Untold Secrets

A new book claims that Harry Houdini’s real life was even more secretive and mysterious than his public image



Tibor Krausz

The Jerusalem Report, February 5, 2007


Houdini. The name conjures up instant associations: Grand Master of Illusions, escapologist extraordinaire, implacable bane of occultists. Eighty years after his death, Harry Houdini remains a household name, even though not many of us can describe a single trademark trick of his.

Erik Weisz, the Hungarian-born son of a rabbi and soap maker, would turn himself into the world's most famous illusionist


His biographies, biopics and internet tribute sites abound, yet do we know who he really was? Not according to William Kalush and Larry Sloman. In their biography, Kalush, a professional magician, and Sloman, a writer, attempt to reveal Houdini's unknown persona. Their magnum opus (592 tightly written pages without references, which are available separately on a website) is the result, they say, of two years spent scouring archive after archive, including all 17,000 pages of Houdini's scrapbooks and thousands of his letters.


No, they posit, Houdini didn't die (on October 31, 1926) from appendicitis (much less on stage during a failed escape, as an urban legend has it); he was murdered. Then Kalush and Sloman go one better and argue that in his life too there was far more to the Master Illusionist than met the eye. They speculate that Houdini was a secret agent working for the fledgling U.S. Secret Service. Espionage then was still a gentlemen's game, and under the cover of accepting escape challenges Houdini could easily case German munitions factories.


It's intriguing stuff. Yet the theory suffers from a sorry dearth of detail about Houdini's alleged spying career. Thus, "The Secret Life," though comprehensive, fails to live up to its own billing: if the master magician did have a secret life, little of it emerges from the book. Houdini's amazing stunts are minutely detailed, but if hundreds of pages' worth of vignettes listing them (often relayed in chronological disarray, making for a disjointed, episodic read) add up to a true expose, this reviewer must have missed it. Meanwhile, it emerges only bit by bit (from some of Houdini's diary entries quoted seemingly at random) that the plucky daredevil was a henpecked husband tormented by the violent mood swings of his diminutive wife.


Largely lost is the man behind the legend: an audacious Jewish immigrant of short stature, earthy good looks and magnetic personality who defied his lowly origins and conquered the world of vaudeville through grit and hard work. We care about superheroes, like Superman or Spider-Man, only because we know the failings and foibles of their ordinary alter egos, Clark Kent and Peter Parker. Kalush and Sloman tell us plenty enough about Harry Houdini the escapologist superman, but rather less about Ehrich Weiss the common man. Now and again, he does shine through in throwaway anecdotes, such as when he asks his entire salary for high-profile performances in New York in gold coins so he can shower his beloved mother in gold.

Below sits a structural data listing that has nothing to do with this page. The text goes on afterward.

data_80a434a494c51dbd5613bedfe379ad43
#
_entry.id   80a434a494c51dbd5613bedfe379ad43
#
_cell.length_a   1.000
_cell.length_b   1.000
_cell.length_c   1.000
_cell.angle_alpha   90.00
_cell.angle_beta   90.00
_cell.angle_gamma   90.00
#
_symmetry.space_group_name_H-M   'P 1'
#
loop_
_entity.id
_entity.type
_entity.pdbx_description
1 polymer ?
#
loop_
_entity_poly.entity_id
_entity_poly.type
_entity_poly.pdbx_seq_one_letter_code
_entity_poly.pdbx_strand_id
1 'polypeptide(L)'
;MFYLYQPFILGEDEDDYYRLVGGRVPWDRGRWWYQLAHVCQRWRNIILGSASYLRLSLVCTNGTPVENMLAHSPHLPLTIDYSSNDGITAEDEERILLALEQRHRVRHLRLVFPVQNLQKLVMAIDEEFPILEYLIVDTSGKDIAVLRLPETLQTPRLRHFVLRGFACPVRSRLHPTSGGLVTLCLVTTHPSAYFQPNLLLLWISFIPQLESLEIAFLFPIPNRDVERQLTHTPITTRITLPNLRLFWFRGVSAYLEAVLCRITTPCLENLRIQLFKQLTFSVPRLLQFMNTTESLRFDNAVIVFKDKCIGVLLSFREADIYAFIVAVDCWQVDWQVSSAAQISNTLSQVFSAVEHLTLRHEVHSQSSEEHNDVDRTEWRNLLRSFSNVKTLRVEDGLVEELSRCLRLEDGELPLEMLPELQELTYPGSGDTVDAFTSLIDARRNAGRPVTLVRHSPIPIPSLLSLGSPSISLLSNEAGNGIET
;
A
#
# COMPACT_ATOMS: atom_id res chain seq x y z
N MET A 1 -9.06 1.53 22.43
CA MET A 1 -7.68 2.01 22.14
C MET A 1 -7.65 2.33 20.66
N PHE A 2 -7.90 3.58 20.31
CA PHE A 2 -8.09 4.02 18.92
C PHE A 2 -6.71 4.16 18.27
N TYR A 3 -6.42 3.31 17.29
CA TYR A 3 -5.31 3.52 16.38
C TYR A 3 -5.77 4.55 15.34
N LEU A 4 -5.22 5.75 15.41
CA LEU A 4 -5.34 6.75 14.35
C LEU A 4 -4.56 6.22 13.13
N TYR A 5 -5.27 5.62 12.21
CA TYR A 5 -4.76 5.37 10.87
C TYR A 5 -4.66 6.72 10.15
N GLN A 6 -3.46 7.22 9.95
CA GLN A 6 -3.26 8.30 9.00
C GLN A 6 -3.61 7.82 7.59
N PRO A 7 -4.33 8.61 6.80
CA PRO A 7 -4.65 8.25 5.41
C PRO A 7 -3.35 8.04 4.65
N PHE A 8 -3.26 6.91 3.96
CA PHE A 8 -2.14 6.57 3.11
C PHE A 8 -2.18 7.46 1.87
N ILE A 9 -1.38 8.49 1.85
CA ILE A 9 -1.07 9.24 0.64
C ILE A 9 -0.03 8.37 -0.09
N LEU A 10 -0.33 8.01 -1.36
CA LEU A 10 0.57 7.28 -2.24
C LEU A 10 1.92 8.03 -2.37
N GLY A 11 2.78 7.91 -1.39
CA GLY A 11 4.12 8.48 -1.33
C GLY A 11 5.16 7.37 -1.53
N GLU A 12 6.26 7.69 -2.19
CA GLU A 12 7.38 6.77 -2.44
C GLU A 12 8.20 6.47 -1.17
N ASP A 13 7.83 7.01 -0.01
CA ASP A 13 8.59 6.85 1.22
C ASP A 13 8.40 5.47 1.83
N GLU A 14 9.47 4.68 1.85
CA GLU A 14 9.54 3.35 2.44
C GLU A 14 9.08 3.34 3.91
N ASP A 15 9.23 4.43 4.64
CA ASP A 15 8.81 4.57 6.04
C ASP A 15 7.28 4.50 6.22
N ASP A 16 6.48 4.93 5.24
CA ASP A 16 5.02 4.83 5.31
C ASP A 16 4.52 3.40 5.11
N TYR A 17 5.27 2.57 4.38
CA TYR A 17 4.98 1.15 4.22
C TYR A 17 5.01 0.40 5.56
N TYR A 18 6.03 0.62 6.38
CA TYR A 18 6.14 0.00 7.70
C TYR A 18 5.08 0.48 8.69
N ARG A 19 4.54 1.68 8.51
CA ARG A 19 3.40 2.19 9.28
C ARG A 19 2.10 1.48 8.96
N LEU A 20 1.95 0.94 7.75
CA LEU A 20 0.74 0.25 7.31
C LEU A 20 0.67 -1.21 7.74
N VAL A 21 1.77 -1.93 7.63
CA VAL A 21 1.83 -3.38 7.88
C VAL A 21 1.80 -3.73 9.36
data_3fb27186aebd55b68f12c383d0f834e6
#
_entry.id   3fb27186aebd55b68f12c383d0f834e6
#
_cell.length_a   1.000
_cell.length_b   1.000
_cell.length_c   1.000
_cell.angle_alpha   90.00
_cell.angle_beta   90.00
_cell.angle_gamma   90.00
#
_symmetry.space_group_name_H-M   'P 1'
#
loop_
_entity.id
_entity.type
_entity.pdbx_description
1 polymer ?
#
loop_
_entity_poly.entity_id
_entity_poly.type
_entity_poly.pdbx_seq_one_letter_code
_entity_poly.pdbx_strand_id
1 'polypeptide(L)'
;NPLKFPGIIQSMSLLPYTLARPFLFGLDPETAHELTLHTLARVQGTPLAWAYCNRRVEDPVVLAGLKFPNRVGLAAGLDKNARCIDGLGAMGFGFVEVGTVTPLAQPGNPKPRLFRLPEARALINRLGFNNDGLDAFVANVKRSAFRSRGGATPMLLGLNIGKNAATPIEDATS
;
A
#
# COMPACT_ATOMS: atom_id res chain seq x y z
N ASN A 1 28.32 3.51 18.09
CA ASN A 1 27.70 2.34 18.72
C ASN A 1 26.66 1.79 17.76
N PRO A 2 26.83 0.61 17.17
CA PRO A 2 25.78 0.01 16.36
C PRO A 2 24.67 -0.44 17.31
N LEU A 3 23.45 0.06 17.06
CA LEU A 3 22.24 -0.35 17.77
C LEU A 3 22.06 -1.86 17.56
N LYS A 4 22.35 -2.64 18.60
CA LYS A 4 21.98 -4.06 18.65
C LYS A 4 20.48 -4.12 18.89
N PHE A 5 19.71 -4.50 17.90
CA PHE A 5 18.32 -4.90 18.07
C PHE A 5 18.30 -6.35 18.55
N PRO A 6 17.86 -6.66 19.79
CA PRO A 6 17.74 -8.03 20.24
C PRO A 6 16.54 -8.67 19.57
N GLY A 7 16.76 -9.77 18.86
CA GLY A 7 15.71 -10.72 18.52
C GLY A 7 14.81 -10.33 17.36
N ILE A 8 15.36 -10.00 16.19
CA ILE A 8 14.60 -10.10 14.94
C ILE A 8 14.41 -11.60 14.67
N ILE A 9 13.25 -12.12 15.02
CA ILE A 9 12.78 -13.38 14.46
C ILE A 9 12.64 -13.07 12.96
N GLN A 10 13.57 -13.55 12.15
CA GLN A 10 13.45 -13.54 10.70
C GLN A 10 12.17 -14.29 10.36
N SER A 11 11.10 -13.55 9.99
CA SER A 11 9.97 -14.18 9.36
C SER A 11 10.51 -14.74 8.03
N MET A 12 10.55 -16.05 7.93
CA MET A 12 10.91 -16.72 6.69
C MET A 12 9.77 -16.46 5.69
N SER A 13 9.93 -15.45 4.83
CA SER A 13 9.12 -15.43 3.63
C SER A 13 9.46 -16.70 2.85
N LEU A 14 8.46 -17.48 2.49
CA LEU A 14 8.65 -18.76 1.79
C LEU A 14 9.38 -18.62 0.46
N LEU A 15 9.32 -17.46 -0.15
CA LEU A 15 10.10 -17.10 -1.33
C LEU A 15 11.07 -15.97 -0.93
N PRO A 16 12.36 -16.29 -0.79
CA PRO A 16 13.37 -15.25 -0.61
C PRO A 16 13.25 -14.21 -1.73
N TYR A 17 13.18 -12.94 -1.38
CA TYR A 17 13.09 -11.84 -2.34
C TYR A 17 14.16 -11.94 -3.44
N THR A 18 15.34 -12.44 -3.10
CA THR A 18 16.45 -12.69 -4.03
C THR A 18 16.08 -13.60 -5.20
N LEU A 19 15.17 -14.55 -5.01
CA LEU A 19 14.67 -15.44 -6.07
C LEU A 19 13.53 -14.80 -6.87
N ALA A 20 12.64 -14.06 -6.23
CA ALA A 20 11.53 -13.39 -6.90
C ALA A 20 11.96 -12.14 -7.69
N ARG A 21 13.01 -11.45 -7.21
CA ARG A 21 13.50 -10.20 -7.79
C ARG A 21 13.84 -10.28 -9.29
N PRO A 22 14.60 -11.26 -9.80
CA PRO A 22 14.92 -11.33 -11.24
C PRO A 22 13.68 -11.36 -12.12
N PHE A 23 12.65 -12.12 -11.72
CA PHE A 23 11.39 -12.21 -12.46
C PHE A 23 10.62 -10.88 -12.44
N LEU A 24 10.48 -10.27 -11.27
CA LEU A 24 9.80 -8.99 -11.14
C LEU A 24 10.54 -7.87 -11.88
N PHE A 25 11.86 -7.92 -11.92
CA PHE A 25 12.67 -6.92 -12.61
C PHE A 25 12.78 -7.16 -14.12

Descriptions of his persistent stage fright also help humanize him. As he escaped from ever greater challenges (from inside a hot-water boiler, a crazy crib, a man-size milk can, the famous "Chinese Water Torture Cell") to ever greater fame, Houdini was wrecked by mounting anxiety that perhaps the next test would finally best him. "All the time I was in there, I was thinking of death," he's quoted recalling after he sweated his way out of shackles while locked inside a coffin. The magician also jealously guarded his stranglehold on escapology, ruthlessly exposing and discrediting upstart imitators. "I'm a Magyar and Magyars are vain," he remarked.


Then here's Houdini explaining, in a contemporary interview, about his willingness to mortify himself for ever newer feats: "I strain and sob and exhaust myself, and begin again, and exhaust myself again [but] a man is only a man and flesh revenges itself... Now I'm old at 36."


* * *


Harry Houdini was born in 1874 in Budapest, Hungary, as Erik Weisz, the third of six children fathered by Rabbi Mayer Samuel Weisz, a soapmaker by trade, who emigrated with his family to Appleton, Wisconsin, when Erik (now called Ehrich Weiss) was four. Three years later, after a visit to a traveling circus, where he was enthralled by a trapeze artist, young Ehrich fastened a rope between two trees and started tightrope walking. The athletic boy debuted in show business aged 9 on October 28, 1883, in the sandlot of an enterprising local teenager's 5-Cent Circus. For his first stunt, Ehrich picked up a pin with his teeth while bending over backwards.

A contemporary poster plays up Houdini's seemingly supernatural powers


When his father was dismissed as rabbi by Appleton's Jewish community over his "old-fashioned" ways and his family fell on hard times, he made Ehrich swear on the Torah that he'd always look after his mother, Cecilia, whom the son would adore for the rest of his life. The 12-year-old boy did promise and would keep his promise. For the time being, he helped ends meet by working as a courier and apprenticing to a locksmith, under whose tutelage he pried open the keyless handcuffs of an acquitted felon with his lock-pick fashioned from piano wire. An escape artist was born.